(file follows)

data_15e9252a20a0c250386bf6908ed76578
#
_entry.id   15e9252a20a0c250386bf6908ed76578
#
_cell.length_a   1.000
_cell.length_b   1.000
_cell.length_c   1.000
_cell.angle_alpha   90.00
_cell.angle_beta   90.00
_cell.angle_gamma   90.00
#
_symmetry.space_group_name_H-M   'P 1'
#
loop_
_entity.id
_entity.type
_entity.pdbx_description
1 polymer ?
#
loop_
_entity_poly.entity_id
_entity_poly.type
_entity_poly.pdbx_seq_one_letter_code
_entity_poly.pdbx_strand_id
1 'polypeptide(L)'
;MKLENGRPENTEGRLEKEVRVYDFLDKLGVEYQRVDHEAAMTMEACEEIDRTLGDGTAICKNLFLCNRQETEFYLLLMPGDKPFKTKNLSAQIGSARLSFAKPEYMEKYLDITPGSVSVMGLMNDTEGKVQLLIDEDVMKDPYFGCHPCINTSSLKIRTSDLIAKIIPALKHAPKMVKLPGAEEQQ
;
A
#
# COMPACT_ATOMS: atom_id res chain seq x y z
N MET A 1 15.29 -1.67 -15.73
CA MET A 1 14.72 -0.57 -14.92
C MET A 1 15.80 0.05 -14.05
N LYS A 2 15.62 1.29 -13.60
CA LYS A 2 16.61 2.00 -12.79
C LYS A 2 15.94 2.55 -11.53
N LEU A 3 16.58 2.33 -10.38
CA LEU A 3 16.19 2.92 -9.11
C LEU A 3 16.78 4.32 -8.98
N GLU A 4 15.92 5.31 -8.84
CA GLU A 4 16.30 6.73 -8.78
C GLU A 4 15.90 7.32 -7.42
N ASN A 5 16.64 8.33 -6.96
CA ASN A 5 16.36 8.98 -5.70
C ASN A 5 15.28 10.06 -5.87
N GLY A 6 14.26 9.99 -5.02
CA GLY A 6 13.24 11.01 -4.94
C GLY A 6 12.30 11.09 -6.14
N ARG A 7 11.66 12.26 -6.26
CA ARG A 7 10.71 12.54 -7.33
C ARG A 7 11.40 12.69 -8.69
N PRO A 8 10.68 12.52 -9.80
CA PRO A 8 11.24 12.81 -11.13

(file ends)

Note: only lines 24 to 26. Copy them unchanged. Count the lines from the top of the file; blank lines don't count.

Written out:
_entity_poly.pdbx_strand_id
1 'polypeptide(L)'
;MKLENGRPENTEGRLEKEVRVYDFLDKLGVEYQRVDHEAAMTMEACEEIDRTLGDGTAICKNLFLCNRQETEFYLLLMPGDKPFKTKNLSAQIGSARLSFAKPEYMEKYLDITPGSVSVMGLMNDTEGKVQLLIDEDVMKDPYFGCHPCINTSSLKIRTSDLIAKIIPALKHAPKMVKLPGAEEQQ